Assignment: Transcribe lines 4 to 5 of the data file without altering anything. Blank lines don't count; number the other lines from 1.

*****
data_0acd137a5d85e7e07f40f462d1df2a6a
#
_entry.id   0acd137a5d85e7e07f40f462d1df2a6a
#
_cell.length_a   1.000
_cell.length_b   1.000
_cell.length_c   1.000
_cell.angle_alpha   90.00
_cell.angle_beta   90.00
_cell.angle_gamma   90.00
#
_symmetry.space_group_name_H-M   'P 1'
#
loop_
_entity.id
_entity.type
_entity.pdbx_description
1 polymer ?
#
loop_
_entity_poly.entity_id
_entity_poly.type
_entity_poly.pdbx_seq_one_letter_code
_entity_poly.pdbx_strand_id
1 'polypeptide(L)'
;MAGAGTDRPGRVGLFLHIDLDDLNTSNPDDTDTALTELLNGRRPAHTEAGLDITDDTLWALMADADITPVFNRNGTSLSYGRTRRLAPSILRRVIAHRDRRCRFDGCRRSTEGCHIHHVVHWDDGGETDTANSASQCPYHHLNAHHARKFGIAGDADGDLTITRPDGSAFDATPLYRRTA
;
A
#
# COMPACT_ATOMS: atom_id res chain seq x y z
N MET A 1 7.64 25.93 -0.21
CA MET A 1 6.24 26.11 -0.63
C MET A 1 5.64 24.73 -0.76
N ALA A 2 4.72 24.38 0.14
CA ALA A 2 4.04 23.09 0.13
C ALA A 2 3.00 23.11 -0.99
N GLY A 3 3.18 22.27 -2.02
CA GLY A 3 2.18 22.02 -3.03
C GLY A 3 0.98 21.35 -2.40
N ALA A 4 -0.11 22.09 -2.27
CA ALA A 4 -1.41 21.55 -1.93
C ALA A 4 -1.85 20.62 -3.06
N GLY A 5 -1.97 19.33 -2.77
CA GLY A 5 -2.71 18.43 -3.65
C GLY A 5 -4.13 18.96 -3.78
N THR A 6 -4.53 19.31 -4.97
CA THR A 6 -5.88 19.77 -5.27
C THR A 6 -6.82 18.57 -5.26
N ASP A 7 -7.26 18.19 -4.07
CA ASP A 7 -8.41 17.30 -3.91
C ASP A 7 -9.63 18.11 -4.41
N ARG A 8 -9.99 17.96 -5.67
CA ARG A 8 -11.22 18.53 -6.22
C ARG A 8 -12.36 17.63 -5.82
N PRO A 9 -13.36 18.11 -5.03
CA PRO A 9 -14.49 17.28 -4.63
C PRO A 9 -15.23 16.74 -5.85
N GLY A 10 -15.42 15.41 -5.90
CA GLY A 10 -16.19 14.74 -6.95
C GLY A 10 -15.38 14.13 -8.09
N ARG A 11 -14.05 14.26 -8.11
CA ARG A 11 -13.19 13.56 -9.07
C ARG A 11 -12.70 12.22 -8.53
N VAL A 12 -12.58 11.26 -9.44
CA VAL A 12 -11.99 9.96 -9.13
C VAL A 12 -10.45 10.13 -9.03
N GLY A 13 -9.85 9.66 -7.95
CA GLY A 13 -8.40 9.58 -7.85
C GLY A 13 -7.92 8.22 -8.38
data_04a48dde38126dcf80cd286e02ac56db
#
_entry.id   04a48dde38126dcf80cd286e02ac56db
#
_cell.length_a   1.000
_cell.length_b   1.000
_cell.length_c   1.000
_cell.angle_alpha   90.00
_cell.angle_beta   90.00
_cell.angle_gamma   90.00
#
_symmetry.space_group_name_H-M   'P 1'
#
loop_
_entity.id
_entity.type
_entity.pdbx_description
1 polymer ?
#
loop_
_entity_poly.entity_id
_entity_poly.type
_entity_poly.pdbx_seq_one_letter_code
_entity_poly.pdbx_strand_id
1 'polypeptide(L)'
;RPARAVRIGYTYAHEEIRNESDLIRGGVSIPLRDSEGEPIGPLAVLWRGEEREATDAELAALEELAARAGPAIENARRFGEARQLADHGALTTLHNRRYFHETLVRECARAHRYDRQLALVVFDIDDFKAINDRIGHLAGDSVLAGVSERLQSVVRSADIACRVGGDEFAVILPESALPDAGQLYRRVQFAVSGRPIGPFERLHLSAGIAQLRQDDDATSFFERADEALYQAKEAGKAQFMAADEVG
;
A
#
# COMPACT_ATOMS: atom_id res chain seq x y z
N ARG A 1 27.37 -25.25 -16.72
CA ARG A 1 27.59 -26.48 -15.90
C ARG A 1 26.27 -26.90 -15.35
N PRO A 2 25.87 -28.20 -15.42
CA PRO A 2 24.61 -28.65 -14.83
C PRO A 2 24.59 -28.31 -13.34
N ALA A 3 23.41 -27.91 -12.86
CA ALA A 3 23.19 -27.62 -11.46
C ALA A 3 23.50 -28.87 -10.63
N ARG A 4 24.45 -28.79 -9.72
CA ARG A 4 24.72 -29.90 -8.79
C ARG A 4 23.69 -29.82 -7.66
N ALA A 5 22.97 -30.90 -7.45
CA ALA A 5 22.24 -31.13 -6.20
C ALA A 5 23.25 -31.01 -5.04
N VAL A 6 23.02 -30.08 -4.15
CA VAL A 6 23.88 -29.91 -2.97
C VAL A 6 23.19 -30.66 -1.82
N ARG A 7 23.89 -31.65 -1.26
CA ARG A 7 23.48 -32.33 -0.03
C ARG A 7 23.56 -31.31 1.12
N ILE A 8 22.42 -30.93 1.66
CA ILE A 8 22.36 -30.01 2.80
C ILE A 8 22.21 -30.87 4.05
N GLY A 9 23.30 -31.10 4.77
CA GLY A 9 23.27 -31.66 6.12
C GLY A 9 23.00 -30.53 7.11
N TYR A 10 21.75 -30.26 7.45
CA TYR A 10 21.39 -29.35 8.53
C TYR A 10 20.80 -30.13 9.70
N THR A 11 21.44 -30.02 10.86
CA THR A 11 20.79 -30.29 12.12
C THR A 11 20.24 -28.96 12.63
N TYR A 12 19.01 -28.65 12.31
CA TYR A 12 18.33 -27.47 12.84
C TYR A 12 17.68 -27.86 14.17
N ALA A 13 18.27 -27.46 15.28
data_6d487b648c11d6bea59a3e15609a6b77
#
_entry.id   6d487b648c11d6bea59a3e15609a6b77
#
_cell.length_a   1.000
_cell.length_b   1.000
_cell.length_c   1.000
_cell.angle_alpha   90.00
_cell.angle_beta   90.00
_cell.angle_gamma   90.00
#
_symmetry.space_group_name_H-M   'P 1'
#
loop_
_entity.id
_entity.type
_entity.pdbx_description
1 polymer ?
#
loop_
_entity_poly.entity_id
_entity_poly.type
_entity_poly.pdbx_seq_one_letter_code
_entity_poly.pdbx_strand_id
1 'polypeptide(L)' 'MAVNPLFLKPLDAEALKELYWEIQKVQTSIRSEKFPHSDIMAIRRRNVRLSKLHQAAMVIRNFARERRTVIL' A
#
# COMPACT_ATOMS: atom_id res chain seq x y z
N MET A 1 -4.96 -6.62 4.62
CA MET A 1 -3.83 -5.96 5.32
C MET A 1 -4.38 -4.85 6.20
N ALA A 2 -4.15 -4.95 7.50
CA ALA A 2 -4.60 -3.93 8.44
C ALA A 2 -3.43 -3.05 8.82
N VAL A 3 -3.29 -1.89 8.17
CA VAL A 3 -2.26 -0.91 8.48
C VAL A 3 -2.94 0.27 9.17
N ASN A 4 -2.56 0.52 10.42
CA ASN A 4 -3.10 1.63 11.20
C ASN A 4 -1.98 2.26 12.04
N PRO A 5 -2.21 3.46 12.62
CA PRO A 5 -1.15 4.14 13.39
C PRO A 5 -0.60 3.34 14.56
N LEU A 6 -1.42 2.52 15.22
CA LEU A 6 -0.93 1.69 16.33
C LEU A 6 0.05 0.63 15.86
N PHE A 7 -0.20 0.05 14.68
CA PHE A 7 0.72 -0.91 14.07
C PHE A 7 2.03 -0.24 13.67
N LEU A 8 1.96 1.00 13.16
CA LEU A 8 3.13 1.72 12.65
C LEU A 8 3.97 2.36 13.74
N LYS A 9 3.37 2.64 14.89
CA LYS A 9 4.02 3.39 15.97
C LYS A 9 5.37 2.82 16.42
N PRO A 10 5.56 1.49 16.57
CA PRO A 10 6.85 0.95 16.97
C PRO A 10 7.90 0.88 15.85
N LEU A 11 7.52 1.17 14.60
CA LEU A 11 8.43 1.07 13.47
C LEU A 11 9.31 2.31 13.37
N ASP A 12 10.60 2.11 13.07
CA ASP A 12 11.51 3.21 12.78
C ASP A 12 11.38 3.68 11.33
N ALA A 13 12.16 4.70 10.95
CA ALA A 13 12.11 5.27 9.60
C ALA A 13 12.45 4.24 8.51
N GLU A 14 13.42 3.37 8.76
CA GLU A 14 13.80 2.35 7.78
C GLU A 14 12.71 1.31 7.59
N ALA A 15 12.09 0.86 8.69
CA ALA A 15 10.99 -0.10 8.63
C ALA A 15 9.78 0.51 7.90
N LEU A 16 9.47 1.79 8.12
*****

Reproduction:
#
_cell.length_a   1.000